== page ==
Over the past two days girls in the region have had the opportunity to learn more about science, technology, and the trades.

It’s part of an effort by Durham College to get more women into fields that have been dominated by men.



Clair Hughes, 13, isn’t afraid of getting her hands dirty.

“I like the feeling of using power tools,” said Hughes.

Hughes may only be in Grade 8 but she already knows the trades are for her — and more importantly, she knows she wants to become a civil engineering tech.

“I grew up with a lot of boys in the house so I’m used to boys around me, so I feel that’s easier for girls and plus we get a lot more opportunities that we don’t usually get to have,” said Hughes.

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Hughes was one of a number of girls in Grade 7 and 8 from around the region who attended the Young Women in Science, Technology and Trades Conference at Durham College.






More women needed in STEM


More women needed in STEM

Kate Campbell has spent the past 14 years as a contractor. She found her passion just a couple years after graduating from high school and spoke to the students Wednesday.

“Unfortunately, women only represent four per cent of the skilled trades industry,” Campbell said, “so I really do feel like I need to speak out about how important it is for women to know they can do it and that the skilled trades are for everyone and it’s not all about heavy lifting and dirty jobs.”

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The students are now at the age where they’re starting to figure out what career paths they want to take.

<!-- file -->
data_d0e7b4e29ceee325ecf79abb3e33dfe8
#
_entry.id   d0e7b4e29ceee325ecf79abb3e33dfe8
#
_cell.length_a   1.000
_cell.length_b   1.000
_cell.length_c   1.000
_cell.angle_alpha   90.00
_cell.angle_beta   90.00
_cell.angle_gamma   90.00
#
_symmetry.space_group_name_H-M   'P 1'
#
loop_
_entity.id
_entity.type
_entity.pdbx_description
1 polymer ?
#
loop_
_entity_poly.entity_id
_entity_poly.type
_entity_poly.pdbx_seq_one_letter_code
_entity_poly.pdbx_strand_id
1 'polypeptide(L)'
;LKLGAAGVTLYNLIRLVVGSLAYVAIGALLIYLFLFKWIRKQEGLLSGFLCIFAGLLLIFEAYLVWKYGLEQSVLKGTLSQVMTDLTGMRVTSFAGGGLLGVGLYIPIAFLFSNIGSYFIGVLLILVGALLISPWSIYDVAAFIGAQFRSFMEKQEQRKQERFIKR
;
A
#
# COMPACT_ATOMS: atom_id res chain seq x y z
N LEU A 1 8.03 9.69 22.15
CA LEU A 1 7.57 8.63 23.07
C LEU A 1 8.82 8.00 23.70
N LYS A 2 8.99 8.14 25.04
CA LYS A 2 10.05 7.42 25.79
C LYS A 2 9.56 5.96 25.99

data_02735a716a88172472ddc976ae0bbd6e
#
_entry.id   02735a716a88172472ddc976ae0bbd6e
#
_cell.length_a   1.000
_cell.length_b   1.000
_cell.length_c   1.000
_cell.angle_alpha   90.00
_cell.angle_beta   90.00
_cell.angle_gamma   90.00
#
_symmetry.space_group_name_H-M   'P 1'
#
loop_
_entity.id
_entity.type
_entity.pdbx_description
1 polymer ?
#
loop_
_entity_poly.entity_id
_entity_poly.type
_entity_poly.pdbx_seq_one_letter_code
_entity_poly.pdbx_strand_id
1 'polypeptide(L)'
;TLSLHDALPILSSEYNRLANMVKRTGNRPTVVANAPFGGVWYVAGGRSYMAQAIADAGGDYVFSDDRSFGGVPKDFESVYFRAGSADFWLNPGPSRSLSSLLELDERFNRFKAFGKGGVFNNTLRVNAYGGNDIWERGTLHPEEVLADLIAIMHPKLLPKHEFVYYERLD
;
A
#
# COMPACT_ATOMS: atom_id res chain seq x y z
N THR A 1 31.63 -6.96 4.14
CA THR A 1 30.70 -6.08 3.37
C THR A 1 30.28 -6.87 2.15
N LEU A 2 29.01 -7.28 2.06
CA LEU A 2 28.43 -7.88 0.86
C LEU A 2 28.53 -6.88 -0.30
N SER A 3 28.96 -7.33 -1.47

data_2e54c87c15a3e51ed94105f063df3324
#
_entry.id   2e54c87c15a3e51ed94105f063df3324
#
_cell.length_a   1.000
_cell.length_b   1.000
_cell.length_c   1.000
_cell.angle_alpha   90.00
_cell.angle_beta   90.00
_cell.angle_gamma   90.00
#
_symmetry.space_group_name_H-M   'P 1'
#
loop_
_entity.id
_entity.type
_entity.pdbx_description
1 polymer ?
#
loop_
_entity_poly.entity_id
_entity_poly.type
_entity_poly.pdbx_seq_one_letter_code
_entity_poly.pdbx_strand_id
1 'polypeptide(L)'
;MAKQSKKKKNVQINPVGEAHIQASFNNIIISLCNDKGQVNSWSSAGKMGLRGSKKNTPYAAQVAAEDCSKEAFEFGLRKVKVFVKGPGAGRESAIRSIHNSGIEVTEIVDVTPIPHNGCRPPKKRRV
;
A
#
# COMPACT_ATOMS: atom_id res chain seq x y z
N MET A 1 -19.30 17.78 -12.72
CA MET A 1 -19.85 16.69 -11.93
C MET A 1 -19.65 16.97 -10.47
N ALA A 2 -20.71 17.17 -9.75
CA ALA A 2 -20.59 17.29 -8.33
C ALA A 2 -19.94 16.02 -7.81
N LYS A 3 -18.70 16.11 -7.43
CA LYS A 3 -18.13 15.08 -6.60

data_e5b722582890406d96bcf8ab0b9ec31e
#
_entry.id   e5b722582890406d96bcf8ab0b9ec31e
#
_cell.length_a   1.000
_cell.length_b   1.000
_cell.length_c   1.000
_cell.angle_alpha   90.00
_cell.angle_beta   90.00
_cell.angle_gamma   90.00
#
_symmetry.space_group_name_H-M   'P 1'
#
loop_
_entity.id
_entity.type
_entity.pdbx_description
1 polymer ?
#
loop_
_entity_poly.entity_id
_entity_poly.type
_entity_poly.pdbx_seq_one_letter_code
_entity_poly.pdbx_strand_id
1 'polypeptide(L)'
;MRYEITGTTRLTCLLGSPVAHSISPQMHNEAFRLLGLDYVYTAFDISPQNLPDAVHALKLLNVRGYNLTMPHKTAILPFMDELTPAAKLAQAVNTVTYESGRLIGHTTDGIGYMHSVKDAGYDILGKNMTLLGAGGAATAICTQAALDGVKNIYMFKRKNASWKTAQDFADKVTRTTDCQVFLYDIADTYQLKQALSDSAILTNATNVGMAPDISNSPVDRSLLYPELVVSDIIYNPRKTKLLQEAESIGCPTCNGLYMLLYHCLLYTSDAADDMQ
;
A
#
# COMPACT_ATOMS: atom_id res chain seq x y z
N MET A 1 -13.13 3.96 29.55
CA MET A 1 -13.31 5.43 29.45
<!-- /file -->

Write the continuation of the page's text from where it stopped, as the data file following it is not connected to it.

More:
“There is that stigma still involved with the skilled trades that university is the pathway to success and that a skilled trade is secondary,” Campbell said.

“So I really do feel we need to talk about them on equal playing fields and you can be successful on either path.”


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The trades weren’t something Samantha D’Souza was interested in but, the conference has opened her eyes to a potential career path.

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“I think it’s really interesting to learn about stuff like this that can give you a tonne of opportunities when you’re older,” said D’Souza, Grade 8 student.

This is the second year Durham College has hosted the two-day event, and Durham College executive dean and principal Rebecca Milburn hopes it will help showcase a potential opportunity that fosters growth.

“All skilled trades are in demand, you make a good living, you can do the job,” said Milburn.

“It doesn’t matter if you don’t think you’re big enough or strong enough, the jobs are there.”




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